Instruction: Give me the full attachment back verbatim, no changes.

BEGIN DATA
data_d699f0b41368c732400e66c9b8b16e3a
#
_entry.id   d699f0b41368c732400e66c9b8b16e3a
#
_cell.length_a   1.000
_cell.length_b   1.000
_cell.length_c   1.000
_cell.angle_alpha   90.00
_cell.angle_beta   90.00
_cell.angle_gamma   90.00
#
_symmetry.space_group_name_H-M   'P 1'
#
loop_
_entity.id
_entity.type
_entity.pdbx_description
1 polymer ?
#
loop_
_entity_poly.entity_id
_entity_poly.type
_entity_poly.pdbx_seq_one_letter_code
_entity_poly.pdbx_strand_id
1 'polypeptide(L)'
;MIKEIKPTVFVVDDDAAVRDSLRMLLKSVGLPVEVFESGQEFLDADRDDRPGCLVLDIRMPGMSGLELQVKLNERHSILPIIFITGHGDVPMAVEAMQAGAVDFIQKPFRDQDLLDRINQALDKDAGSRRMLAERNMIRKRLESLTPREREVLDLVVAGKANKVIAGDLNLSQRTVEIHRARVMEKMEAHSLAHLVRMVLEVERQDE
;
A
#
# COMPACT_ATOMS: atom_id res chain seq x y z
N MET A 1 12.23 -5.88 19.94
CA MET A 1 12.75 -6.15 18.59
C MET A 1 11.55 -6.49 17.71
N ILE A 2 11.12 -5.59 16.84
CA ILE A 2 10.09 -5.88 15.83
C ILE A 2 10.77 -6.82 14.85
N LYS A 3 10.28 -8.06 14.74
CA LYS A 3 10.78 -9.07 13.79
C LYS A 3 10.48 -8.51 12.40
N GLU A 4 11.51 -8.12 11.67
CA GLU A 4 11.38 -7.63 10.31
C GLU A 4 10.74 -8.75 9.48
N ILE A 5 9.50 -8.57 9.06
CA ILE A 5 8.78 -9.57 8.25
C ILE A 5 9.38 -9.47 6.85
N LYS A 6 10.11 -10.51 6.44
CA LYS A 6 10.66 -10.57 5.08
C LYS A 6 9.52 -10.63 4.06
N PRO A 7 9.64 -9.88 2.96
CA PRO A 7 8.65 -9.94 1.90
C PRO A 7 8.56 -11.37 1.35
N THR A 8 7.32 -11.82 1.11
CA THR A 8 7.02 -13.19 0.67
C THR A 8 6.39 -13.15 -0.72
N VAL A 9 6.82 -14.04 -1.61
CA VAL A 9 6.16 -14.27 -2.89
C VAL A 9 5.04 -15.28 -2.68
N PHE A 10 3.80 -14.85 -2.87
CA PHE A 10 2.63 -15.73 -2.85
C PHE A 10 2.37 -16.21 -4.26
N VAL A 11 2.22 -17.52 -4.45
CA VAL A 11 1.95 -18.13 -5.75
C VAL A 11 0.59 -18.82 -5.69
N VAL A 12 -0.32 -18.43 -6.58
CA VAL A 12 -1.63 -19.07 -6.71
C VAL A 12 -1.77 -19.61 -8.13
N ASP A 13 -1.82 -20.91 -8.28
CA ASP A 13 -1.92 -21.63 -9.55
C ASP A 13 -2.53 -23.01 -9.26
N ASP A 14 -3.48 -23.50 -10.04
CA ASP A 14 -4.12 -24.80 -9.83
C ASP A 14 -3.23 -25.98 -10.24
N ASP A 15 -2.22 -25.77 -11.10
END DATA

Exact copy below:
data_d699f0b41368c732400e66c9b8b16e3a
#
_entry.id   d699f0b41368c732400e66c9b8b16e3a
#
_cell.length_a   1.000
_cell.length_b   1.000
_cell.length_c   1.000
_cell.angle_alpha   90.00
_cell.angle_beta   90.00
_cell.angle_gamma   90.00
#
_symmetry.space_group_name_H-M   'P 1'
#
loop_
_entity.id
_entity.type
_entity.pdbx_description
1 polymer ?
#
loop_
_entity_poly.entity_id
_entity_poly.type
_entity_poly.pdbx_seq_one_letter_code
_entity_poly.pdbx_strand_id
1 'polypeptide(L)'
;MIKEIKPTVFVVDDDAAVRDSLRMLLKSVGLPVEVFESGQEFLDADRDDRPGCLVLDIRMPGMSGLELQVKLNERHSILPIIFITGHGDVPMAVEAMQAGAVDFIQKPFRDQDLLDRINQALDKDAGSRRMLAERNMIRKRLESLTPREREVLDLVVAGKANKVIAGDLNLSQRTVEIHRARVMEKMEAHSLAHLVRMVLEVERQDE
;
A
#
# COMPACT_ATOMS: atom_id res chain seq x y z
N MET A 1 12.23 -5.88 19.94
CA MET A 1 12.75 -6.15 18.59
C MET A 1 11.55 -6.49 17.71
N ILE A 2 11.12 -5.59 16.84
CA ILE A 2 10.09 -5.88 15.83
C ILE A 2 10.77 -6.82 14.85
N LYS A 3 10.28 -8.06 14.74
CA LYS A 3 10.78 -9.07 13.79
C LYS A 3 10.48 -8.51 12.40
N GLU A 4 11.51 -8.12 11.67
CA GLU A 4 11.38 -7.63 10.31
C GLU A 4 10.74 -8.75 9.48
N ILE A 5 9.50 -8.57 9.06
CA ILE A 5 8.78 -9.57 8.25
C ILE A 5 9.38 -9.47 6.85
N LYS A 6 10.11 -10.51 6.44
CA LYS A 6 10.66 -10.57 5.08
C LYS A 6 9.52 -10.63 4.06
N PRO A 7 9.64 -9.88 2.96
CA PRO A 7 8.65 -9.94 1.90
C PRO A 7 8.56 -11.37 1.35
N THR A 8 7.32 -11.82 1.11
CA THR A 8 7.02 -13.19 0.67
C THR A 8 6.39 -13.15 -0.72
N VAL A 9 6.82 -14.04 -1.61
CA VAL A 9 6.16 -14.27 -2.89
C VAL A 9 5.04 -15.28 -2.68
N PHE A 10 3.80 -14.85 -2.87
CA PHE A 10 2.63 -15.73 -2.85
C PHE A 10 2.37 -16.21 -4.26
N VAL A 11 2.22 -17.52 -4.45
CA VAL A 11 1.95 -18.13 -5.75
C VAL A 11 0.59 -18.82 -5.69
N VAL A 12 -0.32 -18.43 -6.58
CA VAL A 12 -1.63 -19.07 -6.71
C VAL A 12 -1.77 -19.61 -8.13
N ASP A 13 -1.82 -20.91 -8.28
CA ASP A 13 -1.92 -21.63 -9.55
C ASP A 13 -2.53 -23.01 -9.26
N ASP A 14 -3.48 -23.50 -10.04
CA ASP A 14 -4.12 -24.80 -9.83
C ASP A 14 -3.23 -25.98 -10.24
N ASP A 15 -2.22 -25.77 -11.10